Narrative approach to understand people’s comprehension of acquaintance rape: the role of sex role stereotyping

Jade Stirling, Peter Hills, Liam Wignall

Research output: Contribution to journalArticlepeer-review


One of the most unreported crimes is acquaintance rape. This may be the result of people’s understanding of what rape is because of their rape script and their stereotypes of victim characteristics. These judgements may be moderated by sex-role stereotyping (SRS). We utilised a narrative approach to understand low and high SRS participants’ rape scripts. Young-adult participants described what they believed a typical rape was, followed by describing an acquaintance rape and then what they believed the stereotypical victim of each crime would be. A narrative analysis was conducted on the data. We found that the blitz script is still held by 44% of low SRS and 47% of high SRS people despite 90% of rapes being committed by an acquaintance. While acquaintance rape scripts existed, the emotional imagery and content of these depended on participants level of SRS. Stereotypical victim characteristics also depended on SRS: those with high SRS were more likely to endorse rape myth ideals in describing victims than those with low SRS. These results have implications for educating people about what rape is so that victims might feel more confident in reporting rape.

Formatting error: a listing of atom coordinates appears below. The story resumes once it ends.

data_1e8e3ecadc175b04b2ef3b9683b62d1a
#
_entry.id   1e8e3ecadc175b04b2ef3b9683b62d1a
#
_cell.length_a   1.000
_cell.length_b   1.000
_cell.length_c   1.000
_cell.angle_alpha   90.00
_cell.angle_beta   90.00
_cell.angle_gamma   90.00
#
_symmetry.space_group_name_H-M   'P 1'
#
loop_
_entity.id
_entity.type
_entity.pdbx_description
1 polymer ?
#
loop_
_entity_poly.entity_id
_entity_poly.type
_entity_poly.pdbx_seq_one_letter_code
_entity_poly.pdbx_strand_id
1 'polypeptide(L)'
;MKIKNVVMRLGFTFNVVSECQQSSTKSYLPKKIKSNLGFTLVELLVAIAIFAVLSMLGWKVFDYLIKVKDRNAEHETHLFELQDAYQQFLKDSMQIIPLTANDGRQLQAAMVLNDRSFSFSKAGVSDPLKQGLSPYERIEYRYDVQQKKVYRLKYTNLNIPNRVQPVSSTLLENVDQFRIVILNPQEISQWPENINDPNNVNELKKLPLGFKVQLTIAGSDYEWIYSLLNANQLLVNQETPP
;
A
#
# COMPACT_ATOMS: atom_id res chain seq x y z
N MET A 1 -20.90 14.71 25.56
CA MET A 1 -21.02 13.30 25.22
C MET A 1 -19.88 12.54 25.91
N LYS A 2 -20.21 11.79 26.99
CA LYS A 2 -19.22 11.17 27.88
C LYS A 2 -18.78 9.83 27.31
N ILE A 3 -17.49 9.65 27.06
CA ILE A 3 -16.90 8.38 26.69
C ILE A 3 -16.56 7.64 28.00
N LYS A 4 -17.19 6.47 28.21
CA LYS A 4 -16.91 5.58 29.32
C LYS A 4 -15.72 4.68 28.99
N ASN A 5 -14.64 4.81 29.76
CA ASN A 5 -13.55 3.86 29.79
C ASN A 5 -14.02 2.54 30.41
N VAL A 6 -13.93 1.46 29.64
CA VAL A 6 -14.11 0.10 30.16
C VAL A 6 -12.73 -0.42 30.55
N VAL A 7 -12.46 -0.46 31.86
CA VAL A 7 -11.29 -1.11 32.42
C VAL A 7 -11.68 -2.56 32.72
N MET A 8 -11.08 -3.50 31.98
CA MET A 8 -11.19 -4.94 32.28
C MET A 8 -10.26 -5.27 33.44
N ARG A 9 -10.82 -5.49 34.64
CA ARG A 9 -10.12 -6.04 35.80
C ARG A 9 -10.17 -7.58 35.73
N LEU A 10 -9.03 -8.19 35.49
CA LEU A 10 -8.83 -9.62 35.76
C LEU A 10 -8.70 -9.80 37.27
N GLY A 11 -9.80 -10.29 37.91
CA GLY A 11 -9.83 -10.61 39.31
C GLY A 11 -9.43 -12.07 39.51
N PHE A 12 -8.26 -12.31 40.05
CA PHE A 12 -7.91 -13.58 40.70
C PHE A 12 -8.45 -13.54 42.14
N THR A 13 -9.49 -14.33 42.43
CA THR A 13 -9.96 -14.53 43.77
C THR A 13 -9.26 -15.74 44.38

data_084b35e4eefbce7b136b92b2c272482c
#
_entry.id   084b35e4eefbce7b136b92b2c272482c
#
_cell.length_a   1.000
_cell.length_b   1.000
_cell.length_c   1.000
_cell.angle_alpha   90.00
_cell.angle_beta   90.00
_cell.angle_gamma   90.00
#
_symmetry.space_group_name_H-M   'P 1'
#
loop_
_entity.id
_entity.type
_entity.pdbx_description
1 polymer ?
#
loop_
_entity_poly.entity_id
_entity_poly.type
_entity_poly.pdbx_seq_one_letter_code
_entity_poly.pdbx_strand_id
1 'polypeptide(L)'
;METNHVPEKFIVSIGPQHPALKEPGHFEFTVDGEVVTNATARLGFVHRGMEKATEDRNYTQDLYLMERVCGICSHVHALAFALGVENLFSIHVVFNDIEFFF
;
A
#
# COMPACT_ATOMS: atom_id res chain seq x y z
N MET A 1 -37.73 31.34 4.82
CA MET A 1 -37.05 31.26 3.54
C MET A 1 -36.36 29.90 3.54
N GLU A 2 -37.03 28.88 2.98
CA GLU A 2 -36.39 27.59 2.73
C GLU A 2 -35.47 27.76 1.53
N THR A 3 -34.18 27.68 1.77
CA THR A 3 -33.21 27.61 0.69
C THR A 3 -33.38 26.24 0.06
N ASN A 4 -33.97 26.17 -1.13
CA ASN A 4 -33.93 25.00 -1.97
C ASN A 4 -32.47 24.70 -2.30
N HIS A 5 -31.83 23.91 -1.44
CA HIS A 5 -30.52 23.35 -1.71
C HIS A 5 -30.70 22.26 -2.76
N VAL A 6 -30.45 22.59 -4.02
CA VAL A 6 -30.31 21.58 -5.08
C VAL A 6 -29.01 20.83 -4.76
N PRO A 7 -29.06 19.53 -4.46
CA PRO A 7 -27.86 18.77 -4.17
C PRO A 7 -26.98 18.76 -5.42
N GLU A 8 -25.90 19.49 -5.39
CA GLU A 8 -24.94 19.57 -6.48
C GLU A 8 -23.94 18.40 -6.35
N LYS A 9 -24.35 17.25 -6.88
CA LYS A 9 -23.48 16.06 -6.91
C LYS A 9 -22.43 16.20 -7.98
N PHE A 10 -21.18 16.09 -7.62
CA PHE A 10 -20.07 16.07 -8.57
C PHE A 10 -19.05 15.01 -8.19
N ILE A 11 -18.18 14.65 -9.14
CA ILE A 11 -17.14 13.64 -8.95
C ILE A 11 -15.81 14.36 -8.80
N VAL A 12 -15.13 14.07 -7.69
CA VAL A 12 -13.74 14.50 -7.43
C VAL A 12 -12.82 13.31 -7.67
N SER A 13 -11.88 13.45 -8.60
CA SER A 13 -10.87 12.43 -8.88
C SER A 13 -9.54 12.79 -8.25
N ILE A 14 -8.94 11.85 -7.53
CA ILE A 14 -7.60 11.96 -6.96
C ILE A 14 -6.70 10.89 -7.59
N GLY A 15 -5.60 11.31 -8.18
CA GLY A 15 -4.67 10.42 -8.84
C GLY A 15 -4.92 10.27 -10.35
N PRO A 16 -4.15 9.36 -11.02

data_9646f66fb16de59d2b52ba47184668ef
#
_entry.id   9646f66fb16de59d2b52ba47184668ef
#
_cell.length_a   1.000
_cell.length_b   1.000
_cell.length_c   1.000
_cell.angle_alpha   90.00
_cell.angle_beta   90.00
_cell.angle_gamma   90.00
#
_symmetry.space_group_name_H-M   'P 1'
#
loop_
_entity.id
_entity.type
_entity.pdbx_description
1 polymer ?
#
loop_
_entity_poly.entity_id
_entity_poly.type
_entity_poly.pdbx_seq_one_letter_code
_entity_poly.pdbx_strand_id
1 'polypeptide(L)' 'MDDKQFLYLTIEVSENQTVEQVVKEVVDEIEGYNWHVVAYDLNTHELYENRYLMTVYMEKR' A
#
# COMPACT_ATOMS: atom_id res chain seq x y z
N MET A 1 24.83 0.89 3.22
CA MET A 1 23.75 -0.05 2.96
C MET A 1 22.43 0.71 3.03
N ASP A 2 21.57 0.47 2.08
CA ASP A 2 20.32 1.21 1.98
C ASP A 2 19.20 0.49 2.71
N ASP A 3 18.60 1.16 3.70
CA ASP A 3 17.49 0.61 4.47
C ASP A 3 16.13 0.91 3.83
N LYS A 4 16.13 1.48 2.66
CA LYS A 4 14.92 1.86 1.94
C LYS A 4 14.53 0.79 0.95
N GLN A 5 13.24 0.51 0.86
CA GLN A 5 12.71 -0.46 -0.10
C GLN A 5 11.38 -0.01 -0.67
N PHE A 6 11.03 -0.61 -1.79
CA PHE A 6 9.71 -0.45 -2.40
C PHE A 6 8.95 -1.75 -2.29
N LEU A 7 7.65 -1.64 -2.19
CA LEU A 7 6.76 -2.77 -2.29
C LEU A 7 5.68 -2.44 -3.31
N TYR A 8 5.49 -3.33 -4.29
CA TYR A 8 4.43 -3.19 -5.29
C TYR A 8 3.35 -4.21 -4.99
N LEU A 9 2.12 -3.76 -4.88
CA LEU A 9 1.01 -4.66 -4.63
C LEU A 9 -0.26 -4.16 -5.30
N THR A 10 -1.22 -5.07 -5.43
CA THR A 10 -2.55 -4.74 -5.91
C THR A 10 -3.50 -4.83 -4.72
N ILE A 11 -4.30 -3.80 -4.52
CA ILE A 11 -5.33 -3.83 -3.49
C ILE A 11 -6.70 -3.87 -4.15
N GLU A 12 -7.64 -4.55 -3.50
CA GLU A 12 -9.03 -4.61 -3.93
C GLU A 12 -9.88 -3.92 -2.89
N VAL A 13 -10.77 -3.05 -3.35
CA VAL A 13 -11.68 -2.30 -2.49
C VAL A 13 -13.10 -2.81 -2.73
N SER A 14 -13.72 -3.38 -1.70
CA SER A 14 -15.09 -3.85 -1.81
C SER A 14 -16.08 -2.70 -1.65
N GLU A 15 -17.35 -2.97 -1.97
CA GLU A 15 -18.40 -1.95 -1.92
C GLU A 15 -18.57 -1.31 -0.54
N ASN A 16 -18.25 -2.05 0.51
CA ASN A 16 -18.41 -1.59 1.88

Original languageEnglish
Pages (from-to)129-146
Number of pages17
JournalPsychology & Sexuality
Issue number2
Publication statusPublished - 20 Mar 2020


  • Acquaintance rape
  • sex-role stereotyping
  • rape scripts
  • victim characteristics


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